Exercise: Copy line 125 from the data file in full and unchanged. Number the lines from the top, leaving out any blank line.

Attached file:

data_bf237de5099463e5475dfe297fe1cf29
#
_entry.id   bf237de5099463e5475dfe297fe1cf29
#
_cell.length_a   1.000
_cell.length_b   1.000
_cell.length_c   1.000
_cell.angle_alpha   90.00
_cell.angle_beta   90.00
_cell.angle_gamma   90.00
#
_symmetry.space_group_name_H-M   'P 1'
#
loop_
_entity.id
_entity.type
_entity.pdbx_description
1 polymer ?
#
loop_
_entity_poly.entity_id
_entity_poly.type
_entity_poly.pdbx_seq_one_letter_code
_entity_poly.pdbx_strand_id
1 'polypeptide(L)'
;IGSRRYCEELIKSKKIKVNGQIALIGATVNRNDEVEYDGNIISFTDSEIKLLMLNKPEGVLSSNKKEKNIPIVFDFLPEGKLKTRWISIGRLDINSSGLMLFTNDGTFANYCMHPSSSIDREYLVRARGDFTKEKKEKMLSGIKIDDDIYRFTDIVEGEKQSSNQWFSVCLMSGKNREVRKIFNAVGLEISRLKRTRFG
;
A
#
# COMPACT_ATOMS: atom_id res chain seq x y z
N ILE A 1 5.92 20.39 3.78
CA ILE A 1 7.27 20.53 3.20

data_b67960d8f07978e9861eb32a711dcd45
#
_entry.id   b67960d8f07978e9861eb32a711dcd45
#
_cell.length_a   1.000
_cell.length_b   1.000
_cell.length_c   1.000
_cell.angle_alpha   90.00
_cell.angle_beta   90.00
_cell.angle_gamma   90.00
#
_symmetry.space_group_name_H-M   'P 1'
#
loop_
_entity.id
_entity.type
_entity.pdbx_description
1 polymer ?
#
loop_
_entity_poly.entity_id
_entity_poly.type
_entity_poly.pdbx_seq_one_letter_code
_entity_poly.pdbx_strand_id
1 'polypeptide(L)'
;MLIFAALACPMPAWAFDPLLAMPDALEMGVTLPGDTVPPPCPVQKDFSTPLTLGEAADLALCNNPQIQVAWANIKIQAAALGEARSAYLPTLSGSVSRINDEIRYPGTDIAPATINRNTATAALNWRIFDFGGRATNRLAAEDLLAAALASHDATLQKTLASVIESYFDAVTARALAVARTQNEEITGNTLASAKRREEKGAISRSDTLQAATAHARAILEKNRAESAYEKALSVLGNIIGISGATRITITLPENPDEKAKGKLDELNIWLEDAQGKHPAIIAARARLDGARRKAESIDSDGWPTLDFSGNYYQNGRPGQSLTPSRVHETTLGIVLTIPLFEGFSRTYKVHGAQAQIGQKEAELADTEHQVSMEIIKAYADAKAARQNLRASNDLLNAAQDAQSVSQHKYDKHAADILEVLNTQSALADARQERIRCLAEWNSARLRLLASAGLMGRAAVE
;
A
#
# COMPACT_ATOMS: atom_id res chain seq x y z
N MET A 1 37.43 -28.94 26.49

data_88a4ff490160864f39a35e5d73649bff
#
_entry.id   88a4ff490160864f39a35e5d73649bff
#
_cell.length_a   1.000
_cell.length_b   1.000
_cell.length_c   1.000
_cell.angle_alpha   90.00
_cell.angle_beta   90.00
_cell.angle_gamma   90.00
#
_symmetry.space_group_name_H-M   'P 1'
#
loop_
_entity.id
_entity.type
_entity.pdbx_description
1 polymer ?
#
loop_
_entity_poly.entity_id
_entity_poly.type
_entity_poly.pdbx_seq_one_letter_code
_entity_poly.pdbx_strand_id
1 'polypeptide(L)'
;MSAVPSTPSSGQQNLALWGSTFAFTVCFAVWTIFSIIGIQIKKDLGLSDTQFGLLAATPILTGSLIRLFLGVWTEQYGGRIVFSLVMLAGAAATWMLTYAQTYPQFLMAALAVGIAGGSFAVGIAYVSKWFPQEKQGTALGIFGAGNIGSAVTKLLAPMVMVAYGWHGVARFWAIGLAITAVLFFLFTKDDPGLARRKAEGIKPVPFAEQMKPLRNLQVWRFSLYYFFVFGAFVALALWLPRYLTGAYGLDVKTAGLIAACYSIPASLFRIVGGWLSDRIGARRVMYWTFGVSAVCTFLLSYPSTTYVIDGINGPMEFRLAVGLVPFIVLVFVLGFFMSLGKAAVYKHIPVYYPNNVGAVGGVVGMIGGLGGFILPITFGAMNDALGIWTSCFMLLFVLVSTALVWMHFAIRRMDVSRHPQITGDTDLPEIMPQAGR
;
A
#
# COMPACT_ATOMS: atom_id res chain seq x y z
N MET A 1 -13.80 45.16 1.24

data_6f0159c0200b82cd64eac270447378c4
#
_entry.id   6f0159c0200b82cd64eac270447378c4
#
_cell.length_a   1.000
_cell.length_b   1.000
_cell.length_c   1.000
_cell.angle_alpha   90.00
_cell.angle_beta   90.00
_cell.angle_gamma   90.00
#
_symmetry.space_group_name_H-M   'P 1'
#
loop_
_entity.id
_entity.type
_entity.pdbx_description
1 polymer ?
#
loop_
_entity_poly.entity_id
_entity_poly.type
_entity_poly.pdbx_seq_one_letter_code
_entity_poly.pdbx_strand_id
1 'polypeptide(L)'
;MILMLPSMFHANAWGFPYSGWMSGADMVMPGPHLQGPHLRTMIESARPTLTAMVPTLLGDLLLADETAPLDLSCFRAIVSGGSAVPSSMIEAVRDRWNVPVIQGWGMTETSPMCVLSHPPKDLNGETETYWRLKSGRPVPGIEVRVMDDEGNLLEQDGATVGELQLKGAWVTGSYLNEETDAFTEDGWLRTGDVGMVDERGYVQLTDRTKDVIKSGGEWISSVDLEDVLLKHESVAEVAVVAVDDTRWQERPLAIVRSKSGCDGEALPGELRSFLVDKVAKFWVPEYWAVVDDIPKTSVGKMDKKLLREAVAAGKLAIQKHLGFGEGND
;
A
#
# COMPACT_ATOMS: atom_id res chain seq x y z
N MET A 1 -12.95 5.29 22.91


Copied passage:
N MET A 1 -12.95 5.29 22.91